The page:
Searching online, I found many different approaches to Project Proposals, all of them presenting different strengths and weakness.
Hereafter, two examples:
The first one, “Sensing neighborhoods”, is a 2014 project that analyse how future technologies can promote stronger relationships among neighbours in Pittsburgh area http://www.slideshare.net/00o000/finalpresentation-30304268?qid=e5dde493-b635-435f-977d-8b3491da8777&v=&b=&from_search=30 (Links to an external site.).
The project is catchy and presents contents in a very clear way, also using info-graphics in order to better clarify all those information that would require a long description. Graphs make all details more clear and easily develop each step in a more simple way.
Objectives, context and outcomes are well defined, but, unfortunately, the path is interrupted, instead of progressing, when the project should concretely explain how to proceed and what kinds of technologies should be used in order to reach its goals.
At this stage, the proposal becomes extremely vague and does not offer indications related to potential budget/funding, timescale and how the project might position itself among all different existing platforms (and how it could “collaborate” with them).
The second one is a 2015 Marketing Proposal related to an Android and iOS app, Made in Ukraine, with the aim to improve “Your business” http://www.slideshare.net/ssuser170f381/commercial-proposal-51621287?qid=e5dde493-b635-435f-977d-8b3491da8777&v=&b=&from_search=29 (Links to an external site.).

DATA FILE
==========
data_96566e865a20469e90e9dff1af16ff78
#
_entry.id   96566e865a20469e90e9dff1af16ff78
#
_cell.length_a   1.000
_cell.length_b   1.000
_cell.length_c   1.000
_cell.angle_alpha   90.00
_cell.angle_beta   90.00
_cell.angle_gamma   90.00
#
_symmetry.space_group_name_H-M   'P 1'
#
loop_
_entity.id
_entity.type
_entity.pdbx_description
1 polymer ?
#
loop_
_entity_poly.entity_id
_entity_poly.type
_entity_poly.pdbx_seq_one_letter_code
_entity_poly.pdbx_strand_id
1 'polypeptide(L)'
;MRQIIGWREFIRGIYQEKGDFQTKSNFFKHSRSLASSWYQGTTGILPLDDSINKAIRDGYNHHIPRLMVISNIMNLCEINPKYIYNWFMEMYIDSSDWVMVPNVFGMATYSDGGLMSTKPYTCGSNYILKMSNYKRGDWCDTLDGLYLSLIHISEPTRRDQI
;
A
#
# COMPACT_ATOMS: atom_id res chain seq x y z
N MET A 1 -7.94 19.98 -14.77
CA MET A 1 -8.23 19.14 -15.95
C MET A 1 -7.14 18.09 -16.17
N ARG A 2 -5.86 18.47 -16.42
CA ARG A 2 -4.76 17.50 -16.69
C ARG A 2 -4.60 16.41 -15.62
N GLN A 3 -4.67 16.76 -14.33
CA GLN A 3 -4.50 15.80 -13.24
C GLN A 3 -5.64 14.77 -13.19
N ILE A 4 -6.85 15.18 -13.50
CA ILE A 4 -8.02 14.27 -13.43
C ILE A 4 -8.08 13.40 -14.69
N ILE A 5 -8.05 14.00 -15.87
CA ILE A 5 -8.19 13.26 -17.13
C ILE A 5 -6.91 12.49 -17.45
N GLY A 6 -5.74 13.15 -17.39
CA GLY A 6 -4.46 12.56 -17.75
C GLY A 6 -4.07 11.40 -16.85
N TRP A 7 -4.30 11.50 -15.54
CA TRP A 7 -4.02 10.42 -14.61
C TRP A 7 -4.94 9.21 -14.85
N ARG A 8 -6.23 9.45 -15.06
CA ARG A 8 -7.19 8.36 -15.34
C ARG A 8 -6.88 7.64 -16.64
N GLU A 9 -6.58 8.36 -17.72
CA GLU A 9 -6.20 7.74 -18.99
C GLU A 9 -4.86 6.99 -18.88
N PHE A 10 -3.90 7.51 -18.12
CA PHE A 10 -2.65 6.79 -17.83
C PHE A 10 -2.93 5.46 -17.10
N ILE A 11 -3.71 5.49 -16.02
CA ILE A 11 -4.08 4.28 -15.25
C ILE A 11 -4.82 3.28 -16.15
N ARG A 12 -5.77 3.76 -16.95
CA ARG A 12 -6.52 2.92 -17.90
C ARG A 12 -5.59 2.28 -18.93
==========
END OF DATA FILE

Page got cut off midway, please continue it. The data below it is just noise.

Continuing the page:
Meanwhile the provided services, the costs, the technical background (explained for non users) and the general audience are clear, they only provide, as an example, a small business like a restaurant or a café, without explaining how the same model could be applied to a bigger business’ reality or to a different one.
The presentation is not really catchy and does not give the sense of the diversity of the project itself, that, in this way, looks like any other customer service/fidelity program, not offering something different and/or explaining to such a difficult audience, like small businesses one, why spending money in such a tool and not in another one might be the best solution for them. They don’t even provide some interface examples to make this tool become more interesting to the reader, that, in this way, does not know what to exactly expect (and small businesses owners often want to know in advance what to expect for).
I think both Project Proposals are interesting but incomplete, somehow: probably the best solution could be to join their strengths and create a new presentation out of them. Must be said that, in my opinion, there isn’t an exact formula to write the perfect Project Proposal, all depends on aim, context and situations. Some parts might be missing on purpose, but, in that case, the reader should be enable to understand why they are not included or necessary.
The main point, anyway, is that any presentation or proposal should be catchy and appealing, not only complete in most of its parts, since a Proposal is created when we want to “sell” a concept, an idea: contents are vital, but the packaging is very important, too.